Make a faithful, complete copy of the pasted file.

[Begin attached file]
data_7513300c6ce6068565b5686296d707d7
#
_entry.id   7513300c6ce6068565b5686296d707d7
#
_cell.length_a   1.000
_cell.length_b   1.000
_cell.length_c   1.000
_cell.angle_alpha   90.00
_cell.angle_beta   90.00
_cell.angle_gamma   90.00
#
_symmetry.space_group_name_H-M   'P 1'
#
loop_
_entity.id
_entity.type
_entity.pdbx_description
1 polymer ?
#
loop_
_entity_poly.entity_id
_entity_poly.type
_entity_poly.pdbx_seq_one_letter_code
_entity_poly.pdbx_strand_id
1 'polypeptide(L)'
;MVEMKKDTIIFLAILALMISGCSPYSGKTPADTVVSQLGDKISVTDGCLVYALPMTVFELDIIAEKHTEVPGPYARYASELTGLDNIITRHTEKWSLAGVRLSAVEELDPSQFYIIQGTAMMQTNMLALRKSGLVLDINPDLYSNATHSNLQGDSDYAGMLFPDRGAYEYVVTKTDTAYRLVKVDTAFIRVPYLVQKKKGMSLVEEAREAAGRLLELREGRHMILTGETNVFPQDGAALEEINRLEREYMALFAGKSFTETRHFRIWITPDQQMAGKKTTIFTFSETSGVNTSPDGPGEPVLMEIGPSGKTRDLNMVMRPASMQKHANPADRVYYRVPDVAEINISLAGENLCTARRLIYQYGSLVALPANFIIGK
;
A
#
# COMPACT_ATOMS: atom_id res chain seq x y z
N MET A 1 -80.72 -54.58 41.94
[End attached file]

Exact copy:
data_7513300c6ce6068565b5686296d707d7
#
_entry.id   7513300c6ce6068565b5686296d707d7
#
_cell.length_a   1.000
_cell.length_b   1.000
_cell.length_c   1.000
_cell.angle_alpha   90.00
_cell.angle_beta   90.00
_cell.angle_gamma   90.00
#
_symmetry.space_group_name_H-M   'P 1'
#
loop_
_entity.id
_entity.type
_entity.pdbx_description
1 polymer ?
#
loop_
_entity_poly.entity_id
_entity_poly.type
_entity_poly.pdbx_seq_one_letter_code
_entity_poly.pdbx_strand_id
1 'polypeptide(L)'
;MVEMKKDTIIFLAILALMISGCSPYSGKTPADTVVSQLGDKISVTDGCLVYALPMTVFELDIIAEKHTEVPGPYARYASELTGLDNIITRHTEKWSLAGVRLSAVEELDPSQFYIIQGTAMMQTNMLALRKSGLVLDINPDLYSNATHSNLQGDSDYAGMLFPDRGAYEYVVTKTDTAYRLVKVDTAFIRVPYLVQKKKGMSLVEEAREAAGRLLELREGRHMILTGETNVFPQDGAALEEINRLEREYMALFAGKSFTETRHFRIWITPDQQMAGKKTTIFTFSETSGVNTSPDGPGEPVLMEIGPSGKTRDLNMVMRPASMQKHANPADRVYYRVPDVAEINISLAGENLCTARRLIYQYGSLVALPANFIIGK
;
A
#
# COMPACT_ATOMS: atom_id res chain seq x y z
N MET A 1 -80.72 -54.58 41.94